Cat and Mouse (Tom and Jerry) series
Puss Gets the Boot title card
Directed By
Produced By
Music by
Animation by
Carl Urbano (unc.)
Tony Pabian (unc.)
Jack Zander(unc.)
Pete Burness (unc.)
Bob Allen
Distributed by
9 min

Puss Gets the Boot is a one-reel animated cartoon short subject, produced in Technicolor and released to theatres on February 10, 1940 by Metro-Goldwyn Mayer. It was produced by Rudolph Ising and directed by William Hanna and Joseph Barbera, with musical supervision by Scott Bradley. The cartoon was animated by Carl Urbano, Tony Pabian, Jack Zander, Pete Burness and Bob Allen. The short is notable for featuring the first appearances of the characters who would later be christened Tom and Jerry, who would go on to appear in over 110 more short cartoons, seven of which won the Academy Award for Best Short Subject: Cartoons. As such, Puss Gets the Boot gave the animated duo their first Oscar nomination, though the short lost out to another MGM cartoon, The Milky Way.



In Puss Gets the Boot, we see an unnamed mouse constantly being tormented by the smug, superior cat. As soon as the mouse escapes from the cat's clutches, he is caught again. The cat tricks the mouse by dipping his finger in a jar of ink, and drawing a mousehole on the skirting board. The confused mouse tries to run into the 'hole,' but keeps banging into the skirting board until he is knocked out and sees stars. As the rodent comes to, he pokes the cat in the eye and runs off, and so begins the chase. However, the cat, (here named "Jasper") runs into a houseplant and breaks it. His mistress, Mammy Two-Shoes, a Black maid (voiced by Lillian Randolph) quickly arrives and chastises the cat. "Jasper! Jasper! That no-good cat! Just a minute, you good-for-nothin', cheap fur-coat! Just look, just look at this mess you made."

The housemaid gives Tom an ultimatum: "Now, understand this, Jasper. If you break one more thing, you is goin' out - O-W-T, out." The mouse now has the upper hand, and uses this to his advantage, attempting to break the fine china, wine glasses, plates, and other fragile items he can find. Jasper craftily places some cushions on the floor to prevent the delicate items breaking, but the mouse soon increases the pressure, and the cat ends up stacking a huge and heavy pile of crockery against the wall. At the top of the pile, the mouse waves cheekily and hurls a plate down, that it smashes. While waiting for the housemaid to arrive, the mouse jumps into Jasper's milk bowl and continually tries to coerce the cat into dropping the crockery, eventually kicking him in the rear, so that every fragile item falls down and smashes. Jasper is thrown out of the house, and the triumphant mouse decorates his mousehole with a sign that reads "home sweet home".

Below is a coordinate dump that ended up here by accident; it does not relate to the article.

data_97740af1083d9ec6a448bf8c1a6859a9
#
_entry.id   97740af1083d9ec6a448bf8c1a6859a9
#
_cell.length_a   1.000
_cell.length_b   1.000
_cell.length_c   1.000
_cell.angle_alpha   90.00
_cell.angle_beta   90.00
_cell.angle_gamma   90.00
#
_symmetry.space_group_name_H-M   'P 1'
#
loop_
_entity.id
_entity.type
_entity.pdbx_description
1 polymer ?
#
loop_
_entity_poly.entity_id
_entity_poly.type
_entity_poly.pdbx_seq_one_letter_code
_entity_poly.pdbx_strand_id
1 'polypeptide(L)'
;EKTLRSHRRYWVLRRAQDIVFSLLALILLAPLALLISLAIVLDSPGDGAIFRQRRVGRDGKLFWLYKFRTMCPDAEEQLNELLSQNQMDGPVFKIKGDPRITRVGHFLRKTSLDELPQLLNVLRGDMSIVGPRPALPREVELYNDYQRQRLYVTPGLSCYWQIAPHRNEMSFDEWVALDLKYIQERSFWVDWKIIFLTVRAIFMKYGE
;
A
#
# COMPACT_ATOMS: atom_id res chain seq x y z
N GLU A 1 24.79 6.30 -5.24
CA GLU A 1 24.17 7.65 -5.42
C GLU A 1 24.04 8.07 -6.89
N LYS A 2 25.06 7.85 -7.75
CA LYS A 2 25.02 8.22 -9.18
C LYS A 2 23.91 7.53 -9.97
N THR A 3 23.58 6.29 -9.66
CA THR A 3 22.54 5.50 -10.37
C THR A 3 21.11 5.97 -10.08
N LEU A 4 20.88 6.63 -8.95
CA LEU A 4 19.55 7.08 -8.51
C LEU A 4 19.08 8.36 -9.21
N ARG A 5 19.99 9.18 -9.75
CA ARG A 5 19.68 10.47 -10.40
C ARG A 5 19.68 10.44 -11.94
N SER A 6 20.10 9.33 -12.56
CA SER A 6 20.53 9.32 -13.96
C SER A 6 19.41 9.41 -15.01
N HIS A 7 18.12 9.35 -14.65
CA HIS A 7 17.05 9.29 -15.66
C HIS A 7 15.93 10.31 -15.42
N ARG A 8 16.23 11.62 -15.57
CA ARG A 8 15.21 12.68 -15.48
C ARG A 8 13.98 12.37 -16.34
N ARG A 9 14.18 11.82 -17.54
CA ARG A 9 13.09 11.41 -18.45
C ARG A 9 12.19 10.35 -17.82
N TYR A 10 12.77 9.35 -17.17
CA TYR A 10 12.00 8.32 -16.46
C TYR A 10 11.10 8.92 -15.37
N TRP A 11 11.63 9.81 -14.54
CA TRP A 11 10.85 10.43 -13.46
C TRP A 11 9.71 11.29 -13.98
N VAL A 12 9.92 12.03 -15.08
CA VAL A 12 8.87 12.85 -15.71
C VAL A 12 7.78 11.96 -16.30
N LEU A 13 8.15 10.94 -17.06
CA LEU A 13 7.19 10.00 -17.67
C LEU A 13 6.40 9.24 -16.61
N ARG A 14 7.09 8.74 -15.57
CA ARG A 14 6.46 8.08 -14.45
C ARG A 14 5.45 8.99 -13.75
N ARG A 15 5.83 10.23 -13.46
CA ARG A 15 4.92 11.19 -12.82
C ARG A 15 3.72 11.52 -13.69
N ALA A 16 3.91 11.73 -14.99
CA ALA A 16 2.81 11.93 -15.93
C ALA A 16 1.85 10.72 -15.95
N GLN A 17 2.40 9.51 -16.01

Release and reactionEdit


A screenshot from Puss Gets the Boot.

Though Puss Gets The Boot was popular on its initial release, no follow-up cartoons were originally scheduled. MGM saw Puss Gets the Boot as a "flash in the pan", and assigned Hanna and Barbera to several musical cartoons. Not entirely satisfied with their new output, Hanna and Barbera decided to get started on another Tom and Jerry short.

A studio-wide contest took place to christen the cat and mouse with names; the winning combination of "Tom and Jerry" was suggested by animator John Carr. However, despite coming up with a new name for the cat and mouse team, Hanna and Barbera were rejected from making another Tom and Jerry cartoon. MGM's animation department head, Fred Quimby, had assumed there were already enough cat and mouse cartoons in existence, and therefore Tom and Jerry could not possibly bring anything new.

Besa Short, a manager of the Loew's theater chain in Dallas, Texas, sent MGM a letter enquiring as to whether new cat and mouse cartoons would be made, after thoroughly enjoying Puss Gets The Boot. At the same time, the cartoon had been given an Academy Award nomination, strengthening Hanna and Barbera's request to create another cartoon. From there, Hanna and Barbera were given permission to create two new Tom and Jerry shorts, and in 1941, The Midnight Snack and The Night Before Christmas were created, with the later cartoon getting another Academy Award nomination.

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